Here are eleven more book suggestions from artists — books that inspire and perennial favorites and best this year.
Ethel Stein offers a wide-ranging list. The first is a new book by her son, Carl Stein, Greening Modernism: Preservation, Sustainability, and the Modern Movement, which has garnered great reviews including this one from Diane Lewis, a professor of architecture at Cooper Union: “A crisp, radical, and luminous book. Stein’s writing and selection and sequence of images offer an inspiring crystallization of the integrity of architecture and sustainability rooted in the principles of the Modern movement.” (Ethel must be so proud!).
The second is a children’s title,The First Dog, the story of Adam and Eve’s dog, written by Benjamin Cheever and illustrated by Tim Grajek. Finally, she recommends, La Cucina di Lidia: Recipes and Memories from Italy’s Adriatic Coast by Lidia Matticchio Bastianich and Jay Jacobs, which contains her favorite recipe, Smothered Escarole, which she says is simple and delicious.
Architecture Without Architects, by Bernard Rudofsky, the landmark volume that accompanied the exhibit of the same name at the Museum of Modern Art in New York in 1964, remains a favorite of Adela Akers. “[V]ernacular architecture does not go through fashion cycles. It is nearly immutable, indeed, unimprovable, since it serves its purpose to perfection,” Rudofsky wrote in his highly influential work. Another favorite of Adela’s is The World From Above (a Terra Magica Book) by Hanns Reich and Otto Bihalji-Merin, a small book of black-and-white images taken from the air.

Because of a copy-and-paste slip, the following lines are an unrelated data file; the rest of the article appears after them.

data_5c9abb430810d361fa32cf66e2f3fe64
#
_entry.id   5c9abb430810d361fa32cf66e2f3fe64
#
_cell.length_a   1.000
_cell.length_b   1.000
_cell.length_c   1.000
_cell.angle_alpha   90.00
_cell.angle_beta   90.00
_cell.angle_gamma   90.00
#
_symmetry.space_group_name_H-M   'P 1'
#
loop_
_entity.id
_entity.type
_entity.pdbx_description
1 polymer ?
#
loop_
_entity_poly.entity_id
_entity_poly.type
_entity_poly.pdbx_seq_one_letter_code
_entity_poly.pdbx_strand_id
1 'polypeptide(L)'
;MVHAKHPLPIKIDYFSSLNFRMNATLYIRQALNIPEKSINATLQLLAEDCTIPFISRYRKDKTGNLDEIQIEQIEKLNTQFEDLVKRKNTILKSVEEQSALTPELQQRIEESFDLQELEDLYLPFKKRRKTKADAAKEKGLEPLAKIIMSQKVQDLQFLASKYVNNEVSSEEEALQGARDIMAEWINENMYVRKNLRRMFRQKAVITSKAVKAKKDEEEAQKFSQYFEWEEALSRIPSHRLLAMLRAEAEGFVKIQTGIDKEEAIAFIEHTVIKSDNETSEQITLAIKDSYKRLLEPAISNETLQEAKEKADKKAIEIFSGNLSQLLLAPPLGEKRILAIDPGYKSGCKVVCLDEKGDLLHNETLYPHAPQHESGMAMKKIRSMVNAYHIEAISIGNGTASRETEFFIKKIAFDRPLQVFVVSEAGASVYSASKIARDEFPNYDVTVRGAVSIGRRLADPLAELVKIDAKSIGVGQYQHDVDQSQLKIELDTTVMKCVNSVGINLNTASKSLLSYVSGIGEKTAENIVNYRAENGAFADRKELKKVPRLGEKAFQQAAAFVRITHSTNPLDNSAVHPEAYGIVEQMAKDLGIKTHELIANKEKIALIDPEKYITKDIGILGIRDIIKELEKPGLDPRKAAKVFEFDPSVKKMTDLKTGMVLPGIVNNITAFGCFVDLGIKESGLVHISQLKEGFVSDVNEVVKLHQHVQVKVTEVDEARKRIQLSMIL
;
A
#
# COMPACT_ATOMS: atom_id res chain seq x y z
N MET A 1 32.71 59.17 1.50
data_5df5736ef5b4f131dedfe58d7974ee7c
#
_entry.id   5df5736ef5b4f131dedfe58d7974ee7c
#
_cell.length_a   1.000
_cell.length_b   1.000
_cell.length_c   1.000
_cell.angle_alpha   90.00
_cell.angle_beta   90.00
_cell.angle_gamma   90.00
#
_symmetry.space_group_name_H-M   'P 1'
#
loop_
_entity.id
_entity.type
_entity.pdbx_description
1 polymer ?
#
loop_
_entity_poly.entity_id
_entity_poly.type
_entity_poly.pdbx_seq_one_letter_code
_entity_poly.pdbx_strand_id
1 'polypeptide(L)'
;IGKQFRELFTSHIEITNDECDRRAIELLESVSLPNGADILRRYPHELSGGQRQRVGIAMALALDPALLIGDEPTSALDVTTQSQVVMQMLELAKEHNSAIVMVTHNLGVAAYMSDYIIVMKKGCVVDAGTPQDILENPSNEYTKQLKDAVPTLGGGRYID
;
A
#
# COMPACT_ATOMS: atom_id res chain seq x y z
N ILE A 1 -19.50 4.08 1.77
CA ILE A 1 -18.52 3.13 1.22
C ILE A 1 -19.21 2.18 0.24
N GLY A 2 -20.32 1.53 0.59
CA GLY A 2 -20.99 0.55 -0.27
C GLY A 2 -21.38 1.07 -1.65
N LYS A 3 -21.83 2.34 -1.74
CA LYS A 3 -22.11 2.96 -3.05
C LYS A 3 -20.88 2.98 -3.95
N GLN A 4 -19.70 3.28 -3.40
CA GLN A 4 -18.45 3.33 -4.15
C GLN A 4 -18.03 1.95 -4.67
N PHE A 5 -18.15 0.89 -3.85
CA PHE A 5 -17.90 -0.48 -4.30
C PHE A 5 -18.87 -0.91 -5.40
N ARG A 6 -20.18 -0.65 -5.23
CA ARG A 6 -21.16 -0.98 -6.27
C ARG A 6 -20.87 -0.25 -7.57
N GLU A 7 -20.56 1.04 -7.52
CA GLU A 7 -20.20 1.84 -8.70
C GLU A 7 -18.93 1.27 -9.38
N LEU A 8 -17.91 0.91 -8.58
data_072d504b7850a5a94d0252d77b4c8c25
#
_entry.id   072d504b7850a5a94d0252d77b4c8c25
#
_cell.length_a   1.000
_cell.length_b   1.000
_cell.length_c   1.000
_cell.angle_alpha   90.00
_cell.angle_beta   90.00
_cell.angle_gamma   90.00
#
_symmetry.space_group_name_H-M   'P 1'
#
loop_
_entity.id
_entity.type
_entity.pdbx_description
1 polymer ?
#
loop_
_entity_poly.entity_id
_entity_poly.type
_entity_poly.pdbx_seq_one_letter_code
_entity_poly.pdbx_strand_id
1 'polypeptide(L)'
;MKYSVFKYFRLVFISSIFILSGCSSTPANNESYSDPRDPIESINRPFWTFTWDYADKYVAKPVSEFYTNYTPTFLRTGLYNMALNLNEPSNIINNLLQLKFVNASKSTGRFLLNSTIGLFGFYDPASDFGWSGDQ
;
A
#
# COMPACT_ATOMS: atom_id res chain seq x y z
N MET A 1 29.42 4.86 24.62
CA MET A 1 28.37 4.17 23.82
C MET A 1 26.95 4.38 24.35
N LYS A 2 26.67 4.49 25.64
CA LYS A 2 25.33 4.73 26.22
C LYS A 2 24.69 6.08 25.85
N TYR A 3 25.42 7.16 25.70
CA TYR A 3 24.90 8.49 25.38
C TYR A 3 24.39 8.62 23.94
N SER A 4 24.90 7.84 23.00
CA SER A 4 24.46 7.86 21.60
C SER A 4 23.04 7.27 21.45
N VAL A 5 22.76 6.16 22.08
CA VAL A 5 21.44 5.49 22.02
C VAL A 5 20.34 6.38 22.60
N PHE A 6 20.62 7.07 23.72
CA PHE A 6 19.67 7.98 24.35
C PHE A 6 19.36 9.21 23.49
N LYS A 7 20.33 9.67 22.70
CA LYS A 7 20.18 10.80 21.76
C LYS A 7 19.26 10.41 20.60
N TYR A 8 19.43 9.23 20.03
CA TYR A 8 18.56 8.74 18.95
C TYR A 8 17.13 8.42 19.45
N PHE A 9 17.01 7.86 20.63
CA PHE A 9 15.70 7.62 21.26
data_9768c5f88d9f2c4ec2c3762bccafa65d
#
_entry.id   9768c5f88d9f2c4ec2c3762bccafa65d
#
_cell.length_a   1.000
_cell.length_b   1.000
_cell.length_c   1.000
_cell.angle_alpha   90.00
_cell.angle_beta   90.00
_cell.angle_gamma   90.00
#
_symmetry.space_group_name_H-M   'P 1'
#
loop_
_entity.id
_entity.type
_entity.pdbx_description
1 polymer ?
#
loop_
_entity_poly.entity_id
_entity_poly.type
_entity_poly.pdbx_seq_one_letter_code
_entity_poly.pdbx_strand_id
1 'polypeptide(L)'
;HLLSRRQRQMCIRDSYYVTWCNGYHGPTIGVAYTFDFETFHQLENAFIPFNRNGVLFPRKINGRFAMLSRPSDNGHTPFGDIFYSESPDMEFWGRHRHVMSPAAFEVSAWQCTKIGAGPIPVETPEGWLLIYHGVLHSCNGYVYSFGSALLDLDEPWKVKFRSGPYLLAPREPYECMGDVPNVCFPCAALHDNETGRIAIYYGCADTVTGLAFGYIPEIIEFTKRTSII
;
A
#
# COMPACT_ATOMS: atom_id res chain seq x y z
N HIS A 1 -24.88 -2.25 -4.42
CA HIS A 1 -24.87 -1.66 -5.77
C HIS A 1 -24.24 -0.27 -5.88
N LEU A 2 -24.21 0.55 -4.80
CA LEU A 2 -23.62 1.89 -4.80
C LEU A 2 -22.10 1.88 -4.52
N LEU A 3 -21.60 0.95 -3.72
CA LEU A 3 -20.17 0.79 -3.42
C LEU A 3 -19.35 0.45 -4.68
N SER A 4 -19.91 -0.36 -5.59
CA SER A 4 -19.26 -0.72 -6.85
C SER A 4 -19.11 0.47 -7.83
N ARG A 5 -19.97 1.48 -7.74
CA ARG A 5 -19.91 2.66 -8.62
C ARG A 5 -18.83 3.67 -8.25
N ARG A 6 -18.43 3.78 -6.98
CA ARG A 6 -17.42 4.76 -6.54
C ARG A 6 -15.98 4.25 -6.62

Presently, Adela is reading books on or about Agnes Martin, including Briony Fer’s essay, “Drawing Drawing: Agnes Martin’s Infinity,” from 3 x Abstraction: New Methods of Drawing by Hilma af Klint, Emma Kunz and Agnes Martin, reprinted in Women Artists at the Millennium and “The Untroubled Mind,” by Agnes Martin, which is included in Theories and Documents of Contemporary Art – A Sourcebook of Artists’ Writings.
Ceca Georgieva made four recommendations, including The Book of Bamboo by Vladislav Bajac, a poet, publisher and novelist who has translated the Beat poets and Leonard Cohen from English into Serbian. His first novel, The Book of Bamboo, has been translated into Bulgarian, French, and Russian but apparently not yet into English, though his award-winning historical novel, Hamam Balkania, has. Ceca also recommends Let Me Tell You a Story, by Jorge Bucay, which one reviewer called, The Book of a Thousand and One Nights in a Paolo Coehlo style. This book can be found in the original Spanish and in French, while Bucay’s The Power of Self Dependence, can be found in an English translation. She also recommends To Have or Be by Erich Fromm and finally, a Bulgarian book, The Herbs: Food and a Cure by Boris Michev, Alipi Naidenov, Sonia Chortanova and Todor Malinov.